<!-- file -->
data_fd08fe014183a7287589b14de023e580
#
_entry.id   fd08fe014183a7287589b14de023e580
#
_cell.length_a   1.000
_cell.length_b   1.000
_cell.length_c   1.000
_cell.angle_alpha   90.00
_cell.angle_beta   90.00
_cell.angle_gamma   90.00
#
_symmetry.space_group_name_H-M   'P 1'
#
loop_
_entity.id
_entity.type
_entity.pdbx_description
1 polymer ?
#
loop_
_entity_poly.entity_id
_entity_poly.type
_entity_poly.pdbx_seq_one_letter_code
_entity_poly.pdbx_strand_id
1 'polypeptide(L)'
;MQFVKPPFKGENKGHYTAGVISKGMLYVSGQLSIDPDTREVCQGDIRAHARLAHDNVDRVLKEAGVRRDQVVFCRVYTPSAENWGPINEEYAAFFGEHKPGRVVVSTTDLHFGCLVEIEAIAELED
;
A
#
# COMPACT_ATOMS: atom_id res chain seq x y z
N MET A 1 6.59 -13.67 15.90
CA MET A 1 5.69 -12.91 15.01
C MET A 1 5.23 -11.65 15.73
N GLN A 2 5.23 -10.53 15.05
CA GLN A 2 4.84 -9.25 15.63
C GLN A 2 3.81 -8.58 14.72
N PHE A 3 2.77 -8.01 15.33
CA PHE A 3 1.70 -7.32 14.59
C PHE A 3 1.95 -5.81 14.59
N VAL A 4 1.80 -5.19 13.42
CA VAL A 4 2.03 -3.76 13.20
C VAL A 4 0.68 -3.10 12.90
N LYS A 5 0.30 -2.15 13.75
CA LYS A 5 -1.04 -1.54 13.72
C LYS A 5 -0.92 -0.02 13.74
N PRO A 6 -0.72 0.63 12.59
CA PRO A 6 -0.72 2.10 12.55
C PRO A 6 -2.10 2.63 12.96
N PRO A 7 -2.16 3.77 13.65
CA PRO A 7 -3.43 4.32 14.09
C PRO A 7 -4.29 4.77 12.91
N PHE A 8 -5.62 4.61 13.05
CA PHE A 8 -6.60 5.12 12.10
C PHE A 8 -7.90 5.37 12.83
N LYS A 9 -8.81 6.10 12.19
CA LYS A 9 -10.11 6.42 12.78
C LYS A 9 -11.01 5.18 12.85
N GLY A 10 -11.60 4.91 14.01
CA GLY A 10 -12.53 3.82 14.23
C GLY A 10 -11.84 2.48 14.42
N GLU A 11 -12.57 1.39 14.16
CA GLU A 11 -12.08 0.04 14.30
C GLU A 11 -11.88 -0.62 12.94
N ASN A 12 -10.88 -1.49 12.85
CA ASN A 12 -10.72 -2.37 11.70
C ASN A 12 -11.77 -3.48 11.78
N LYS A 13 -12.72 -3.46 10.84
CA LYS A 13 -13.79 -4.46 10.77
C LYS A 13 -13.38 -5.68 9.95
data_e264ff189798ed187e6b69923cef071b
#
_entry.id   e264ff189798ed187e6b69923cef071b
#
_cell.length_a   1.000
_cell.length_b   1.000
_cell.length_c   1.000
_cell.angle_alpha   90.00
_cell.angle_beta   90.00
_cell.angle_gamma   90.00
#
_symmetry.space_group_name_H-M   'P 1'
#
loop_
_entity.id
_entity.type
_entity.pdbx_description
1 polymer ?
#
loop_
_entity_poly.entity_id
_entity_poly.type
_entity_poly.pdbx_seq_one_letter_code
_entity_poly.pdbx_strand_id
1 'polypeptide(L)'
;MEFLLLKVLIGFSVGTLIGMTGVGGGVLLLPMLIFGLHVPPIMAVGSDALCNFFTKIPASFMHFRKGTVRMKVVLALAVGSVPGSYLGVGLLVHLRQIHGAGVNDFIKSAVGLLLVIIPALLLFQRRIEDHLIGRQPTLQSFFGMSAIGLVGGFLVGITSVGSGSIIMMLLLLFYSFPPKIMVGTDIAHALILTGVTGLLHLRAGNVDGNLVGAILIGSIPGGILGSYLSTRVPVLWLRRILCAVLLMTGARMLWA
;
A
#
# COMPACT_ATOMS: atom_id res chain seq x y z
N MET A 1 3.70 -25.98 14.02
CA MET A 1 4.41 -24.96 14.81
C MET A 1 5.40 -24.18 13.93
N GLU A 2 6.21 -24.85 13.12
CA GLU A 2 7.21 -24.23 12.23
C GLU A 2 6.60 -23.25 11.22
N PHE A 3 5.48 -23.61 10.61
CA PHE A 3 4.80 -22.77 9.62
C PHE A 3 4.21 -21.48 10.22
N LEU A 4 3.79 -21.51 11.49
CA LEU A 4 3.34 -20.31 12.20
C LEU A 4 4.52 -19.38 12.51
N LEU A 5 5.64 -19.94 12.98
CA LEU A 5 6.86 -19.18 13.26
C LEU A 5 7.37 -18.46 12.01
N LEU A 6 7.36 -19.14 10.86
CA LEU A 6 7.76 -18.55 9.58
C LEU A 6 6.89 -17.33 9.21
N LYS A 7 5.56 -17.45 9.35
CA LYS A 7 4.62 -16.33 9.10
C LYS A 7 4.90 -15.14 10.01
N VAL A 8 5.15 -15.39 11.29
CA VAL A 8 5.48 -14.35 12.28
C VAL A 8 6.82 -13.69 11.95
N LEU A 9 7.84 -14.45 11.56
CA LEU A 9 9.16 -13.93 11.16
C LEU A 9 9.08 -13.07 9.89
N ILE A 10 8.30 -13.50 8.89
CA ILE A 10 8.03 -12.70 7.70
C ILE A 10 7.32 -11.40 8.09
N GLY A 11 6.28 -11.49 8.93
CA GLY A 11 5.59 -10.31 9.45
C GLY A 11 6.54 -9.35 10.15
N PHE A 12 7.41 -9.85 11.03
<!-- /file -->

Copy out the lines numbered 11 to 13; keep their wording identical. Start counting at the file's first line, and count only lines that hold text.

#
_symmetry.space_group_name_H-M   'P 1'
#